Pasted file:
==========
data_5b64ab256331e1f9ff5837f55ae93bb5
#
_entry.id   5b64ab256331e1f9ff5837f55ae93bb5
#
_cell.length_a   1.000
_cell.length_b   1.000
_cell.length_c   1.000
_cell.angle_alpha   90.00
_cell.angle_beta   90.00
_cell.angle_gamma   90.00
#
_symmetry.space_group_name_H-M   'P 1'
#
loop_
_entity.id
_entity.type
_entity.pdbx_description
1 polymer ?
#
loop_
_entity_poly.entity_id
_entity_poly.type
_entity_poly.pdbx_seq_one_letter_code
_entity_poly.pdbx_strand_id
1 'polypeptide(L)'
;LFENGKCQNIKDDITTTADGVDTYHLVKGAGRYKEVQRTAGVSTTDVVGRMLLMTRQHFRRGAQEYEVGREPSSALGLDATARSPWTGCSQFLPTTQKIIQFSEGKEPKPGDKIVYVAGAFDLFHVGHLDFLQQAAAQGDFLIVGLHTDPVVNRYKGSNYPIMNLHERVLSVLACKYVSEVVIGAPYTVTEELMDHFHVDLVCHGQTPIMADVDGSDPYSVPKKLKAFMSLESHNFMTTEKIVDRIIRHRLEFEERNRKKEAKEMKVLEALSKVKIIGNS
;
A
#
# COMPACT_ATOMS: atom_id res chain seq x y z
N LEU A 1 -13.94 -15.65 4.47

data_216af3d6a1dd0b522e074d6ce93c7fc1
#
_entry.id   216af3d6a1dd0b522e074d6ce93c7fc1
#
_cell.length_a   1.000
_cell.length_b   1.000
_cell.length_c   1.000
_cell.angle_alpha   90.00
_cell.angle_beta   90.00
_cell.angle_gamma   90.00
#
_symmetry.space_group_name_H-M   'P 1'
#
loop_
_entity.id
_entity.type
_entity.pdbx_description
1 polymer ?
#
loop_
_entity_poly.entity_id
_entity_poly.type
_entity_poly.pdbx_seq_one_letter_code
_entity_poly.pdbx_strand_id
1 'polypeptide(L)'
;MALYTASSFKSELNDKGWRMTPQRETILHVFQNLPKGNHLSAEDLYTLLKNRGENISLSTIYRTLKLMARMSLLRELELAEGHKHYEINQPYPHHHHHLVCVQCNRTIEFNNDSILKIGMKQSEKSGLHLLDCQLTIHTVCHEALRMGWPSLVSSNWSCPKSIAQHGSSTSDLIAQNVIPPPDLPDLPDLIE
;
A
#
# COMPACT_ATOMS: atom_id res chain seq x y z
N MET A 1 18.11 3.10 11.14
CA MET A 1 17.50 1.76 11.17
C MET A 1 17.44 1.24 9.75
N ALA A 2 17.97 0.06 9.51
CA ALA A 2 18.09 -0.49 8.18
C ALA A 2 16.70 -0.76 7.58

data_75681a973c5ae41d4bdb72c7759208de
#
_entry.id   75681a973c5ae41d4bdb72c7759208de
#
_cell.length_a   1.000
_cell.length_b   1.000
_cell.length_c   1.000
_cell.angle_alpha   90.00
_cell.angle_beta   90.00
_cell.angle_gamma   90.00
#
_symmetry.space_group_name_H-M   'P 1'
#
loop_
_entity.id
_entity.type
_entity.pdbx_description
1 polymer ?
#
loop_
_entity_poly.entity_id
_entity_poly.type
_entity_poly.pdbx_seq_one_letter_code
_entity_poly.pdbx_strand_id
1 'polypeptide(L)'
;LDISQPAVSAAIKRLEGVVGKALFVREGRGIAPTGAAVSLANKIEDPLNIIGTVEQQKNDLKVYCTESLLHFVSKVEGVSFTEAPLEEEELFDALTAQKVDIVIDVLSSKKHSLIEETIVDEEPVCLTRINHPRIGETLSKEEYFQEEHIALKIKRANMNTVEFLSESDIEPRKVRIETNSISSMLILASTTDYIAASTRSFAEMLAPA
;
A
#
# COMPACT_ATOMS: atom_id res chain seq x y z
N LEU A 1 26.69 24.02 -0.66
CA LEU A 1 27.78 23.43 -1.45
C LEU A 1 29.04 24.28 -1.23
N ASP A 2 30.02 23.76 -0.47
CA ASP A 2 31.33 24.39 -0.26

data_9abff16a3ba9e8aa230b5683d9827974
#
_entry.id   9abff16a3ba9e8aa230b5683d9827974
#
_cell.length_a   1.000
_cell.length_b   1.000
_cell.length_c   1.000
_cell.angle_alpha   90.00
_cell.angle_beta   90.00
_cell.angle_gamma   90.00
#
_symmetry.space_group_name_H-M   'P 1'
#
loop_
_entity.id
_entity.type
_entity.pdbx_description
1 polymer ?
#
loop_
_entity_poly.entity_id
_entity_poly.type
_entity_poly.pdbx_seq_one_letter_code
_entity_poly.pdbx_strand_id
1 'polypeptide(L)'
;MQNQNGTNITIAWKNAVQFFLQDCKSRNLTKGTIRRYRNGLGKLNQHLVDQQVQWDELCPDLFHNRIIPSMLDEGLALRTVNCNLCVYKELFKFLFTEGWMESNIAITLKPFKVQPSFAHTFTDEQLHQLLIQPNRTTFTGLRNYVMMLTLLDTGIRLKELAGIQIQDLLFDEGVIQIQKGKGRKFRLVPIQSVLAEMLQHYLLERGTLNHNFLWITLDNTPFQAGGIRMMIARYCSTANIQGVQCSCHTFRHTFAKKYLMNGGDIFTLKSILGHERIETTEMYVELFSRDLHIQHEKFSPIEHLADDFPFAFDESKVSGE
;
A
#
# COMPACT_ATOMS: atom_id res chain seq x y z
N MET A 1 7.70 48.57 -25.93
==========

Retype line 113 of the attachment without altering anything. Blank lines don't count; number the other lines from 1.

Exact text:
#